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With Internet censorship and mass surveillance on the rise globally, understanding regulatory “chilling effects”— the idea that laws, regulations, or state surveillance can deter people from exercising their freedoms or engaging in entirely legal activities has thus today, in our post-Snowden world, taken on greater urgency and public importance. Yet, the notion is not uncontroversial; commentators, scholars, and researchers, from a variety of fields, have long questioned such chilling effects claims, including their existence or extent of any “chill” and related harms, particularly so in online contexts, leading to recent calls for more systematic and interdisciplinary research on point.
In this talk, Jon will draw on his recent research, including his doctoral work at the Oxford Internet Institute, to help fill in some of the gaps in our understanding of chilling effects online. Through discussion of surveillance/regulatory related empirical case studies, including one on involving Wikipedia traffic and another “comparative” survey-based study, Jon will offer insights on these and other questions: What is the nature and scale of regulatory and surveillance chilling effects online? Do they persist or are they merely temporary? What factors may influence their impact?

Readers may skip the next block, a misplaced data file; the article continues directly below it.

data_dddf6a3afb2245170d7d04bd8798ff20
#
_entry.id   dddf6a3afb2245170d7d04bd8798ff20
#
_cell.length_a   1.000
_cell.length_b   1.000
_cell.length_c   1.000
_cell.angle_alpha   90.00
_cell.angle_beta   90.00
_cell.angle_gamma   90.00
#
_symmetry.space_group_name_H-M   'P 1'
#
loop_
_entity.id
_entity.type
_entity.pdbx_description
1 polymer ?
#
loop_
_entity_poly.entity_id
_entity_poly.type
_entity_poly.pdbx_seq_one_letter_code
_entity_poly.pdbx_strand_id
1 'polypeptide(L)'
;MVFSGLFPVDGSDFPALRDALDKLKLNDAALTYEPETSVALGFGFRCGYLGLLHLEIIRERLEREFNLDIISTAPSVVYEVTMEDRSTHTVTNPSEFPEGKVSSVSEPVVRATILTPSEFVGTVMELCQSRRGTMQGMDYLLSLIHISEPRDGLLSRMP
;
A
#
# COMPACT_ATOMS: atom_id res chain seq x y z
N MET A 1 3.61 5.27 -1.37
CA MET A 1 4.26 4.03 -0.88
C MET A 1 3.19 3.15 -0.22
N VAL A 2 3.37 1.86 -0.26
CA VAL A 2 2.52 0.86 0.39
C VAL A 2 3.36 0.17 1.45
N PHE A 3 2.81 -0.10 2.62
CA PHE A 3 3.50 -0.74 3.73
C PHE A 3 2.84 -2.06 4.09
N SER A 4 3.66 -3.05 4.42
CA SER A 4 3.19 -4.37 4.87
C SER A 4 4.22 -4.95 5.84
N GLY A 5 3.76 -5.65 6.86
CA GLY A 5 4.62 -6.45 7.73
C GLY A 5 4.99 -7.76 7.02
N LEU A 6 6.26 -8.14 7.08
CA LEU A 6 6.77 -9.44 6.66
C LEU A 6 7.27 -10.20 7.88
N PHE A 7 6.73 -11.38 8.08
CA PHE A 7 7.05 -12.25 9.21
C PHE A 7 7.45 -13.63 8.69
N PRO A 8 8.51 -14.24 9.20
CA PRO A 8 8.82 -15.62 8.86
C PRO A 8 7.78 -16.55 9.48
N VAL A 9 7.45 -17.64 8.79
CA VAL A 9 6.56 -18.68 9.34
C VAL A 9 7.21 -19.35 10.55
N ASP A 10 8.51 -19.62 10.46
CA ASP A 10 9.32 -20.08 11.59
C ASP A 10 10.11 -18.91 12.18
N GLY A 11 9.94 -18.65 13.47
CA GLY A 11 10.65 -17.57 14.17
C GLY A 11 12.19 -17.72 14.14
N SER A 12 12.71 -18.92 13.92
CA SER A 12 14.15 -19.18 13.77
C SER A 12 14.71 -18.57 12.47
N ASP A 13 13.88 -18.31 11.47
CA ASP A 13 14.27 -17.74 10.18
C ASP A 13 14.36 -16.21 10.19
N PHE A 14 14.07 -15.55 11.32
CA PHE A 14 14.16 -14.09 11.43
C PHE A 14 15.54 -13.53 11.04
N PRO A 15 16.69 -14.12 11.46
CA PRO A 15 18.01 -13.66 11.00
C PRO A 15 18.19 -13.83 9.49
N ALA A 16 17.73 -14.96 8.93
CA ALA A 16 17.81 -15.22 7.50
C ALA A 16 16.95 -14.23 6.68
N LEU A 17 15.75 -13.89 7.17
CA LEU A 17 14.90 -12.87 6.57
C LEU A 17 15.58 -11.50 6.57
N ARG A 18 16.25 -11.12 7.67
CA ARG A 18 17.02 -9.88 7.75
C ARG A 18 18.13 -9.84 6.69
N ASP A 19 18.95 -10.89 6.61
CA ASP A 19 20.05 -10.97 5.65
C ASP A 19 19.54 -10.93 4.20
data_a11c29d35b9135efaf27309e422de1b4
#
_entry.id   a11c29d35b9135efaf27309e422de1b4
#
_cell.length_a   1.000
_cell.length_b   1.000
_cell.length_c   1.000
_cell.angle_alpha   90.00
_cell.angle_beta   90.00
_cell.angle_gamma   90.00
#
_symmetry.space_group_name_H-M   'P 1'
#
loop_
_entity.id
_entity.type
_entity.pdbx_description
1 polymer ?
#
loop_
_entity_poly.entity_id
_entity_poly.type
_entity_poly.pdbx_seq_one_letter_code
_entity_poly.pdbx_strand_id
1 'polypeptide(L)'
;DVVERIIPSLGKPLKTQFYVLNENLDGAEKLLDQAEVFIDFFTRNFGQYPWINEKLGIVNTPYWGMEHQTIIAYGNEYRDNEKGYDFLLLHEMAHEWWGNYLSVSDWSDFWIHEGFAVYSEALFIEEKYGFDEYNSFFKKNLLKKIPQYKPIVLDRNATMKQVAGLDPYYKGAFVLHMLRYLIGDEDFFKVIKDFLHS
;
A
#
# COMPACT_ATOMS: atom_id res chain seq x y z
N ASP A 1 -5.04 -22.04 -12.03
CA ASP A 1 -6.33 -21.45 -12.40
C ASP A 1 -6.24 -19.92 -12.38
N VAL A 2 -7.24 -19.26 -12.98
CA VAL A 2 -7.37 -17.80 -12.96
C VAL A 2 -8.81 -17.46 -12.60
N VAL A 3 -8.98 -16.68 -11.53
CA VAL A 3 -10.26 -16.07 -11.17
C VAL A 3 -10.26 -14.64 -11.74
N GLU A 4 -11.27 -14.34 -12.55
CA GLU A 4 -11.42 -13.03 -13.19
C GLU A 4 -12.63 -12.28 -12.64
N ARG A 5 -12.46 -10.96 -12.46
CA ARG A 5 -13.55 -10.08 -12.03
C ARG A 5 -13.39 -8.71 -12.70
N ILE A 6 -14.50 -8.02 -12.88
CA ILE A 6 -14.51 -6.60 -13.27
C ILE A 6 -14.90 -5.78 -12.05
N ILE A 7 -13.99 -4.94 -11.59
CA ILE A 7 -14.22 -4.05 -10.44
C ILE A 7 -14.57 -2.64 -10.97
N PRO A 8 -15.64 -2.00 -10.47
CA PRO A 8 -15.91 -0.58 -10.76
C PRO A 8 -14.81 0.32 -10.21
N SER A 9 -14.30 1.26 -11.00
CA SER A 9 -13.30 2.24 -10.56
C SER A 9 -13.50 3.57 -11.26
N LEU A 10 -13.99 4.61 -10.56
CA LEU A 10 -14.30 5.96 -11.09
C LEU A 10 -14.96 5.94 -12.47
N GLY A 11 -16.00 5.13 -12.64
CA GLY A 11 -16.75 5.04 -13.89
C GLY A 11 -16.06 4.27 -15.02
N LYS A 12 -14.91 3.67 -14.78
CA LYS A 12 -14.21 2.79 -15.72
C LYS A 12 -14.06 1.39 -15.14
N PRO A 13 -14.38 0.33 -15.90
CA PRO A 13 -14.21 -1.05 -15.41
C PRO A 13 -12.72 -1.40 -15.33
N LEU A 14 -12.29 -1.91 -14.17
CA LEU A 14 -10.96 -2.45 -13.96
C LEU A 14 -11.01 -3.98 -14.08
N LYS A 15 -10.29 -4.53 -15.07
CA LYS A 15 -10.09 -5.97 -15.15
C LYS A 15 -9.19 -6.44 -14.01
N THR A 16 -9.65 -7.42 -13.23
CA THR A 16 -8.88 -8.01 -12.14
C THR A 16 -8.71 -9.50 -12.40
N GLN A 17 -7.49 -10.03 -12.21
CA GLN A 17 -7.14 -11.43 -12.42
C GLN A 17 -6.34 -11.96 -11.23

Jon Penney is a legal academic and social scientist. He is presently a research affiliate at CITP, a research fellow at the Citizen Lab located at the University of Toronto’s Munk School of Global Affairs, and teaches law as an assistant professor at Dalhousie University in Canada. Beyond that, he is also a research collaborator with Civil Servant based at the MIT Media Lab and from 2012 to 2015 was a Berkman Fellow and then research affiliate at the Berkman Klein Center for Internet & Society at Harvard University. Jon studied law at Columbia Law School as a Fulbright Scholar and at Oxford as a Mackenzie King Scholar and holds a doctorate in “Information, Communication, and the Social Sciences” from Oxford Internet Institute at the University of Oxford.
Jon’s research lies at the intersection of law, technology, and social science, with an emphasis on privacy, censorship, surveillance, and automated/AI legal processess. His work has received international attention, including coverage in the Washington Post, Reuters International, New York Times, Newsweek, TIME Magazine, Le Monde, and The Guardian, among others, as well as coverage by Pulitzer Prize winning journalist Glenn Greenwald in The Intercept.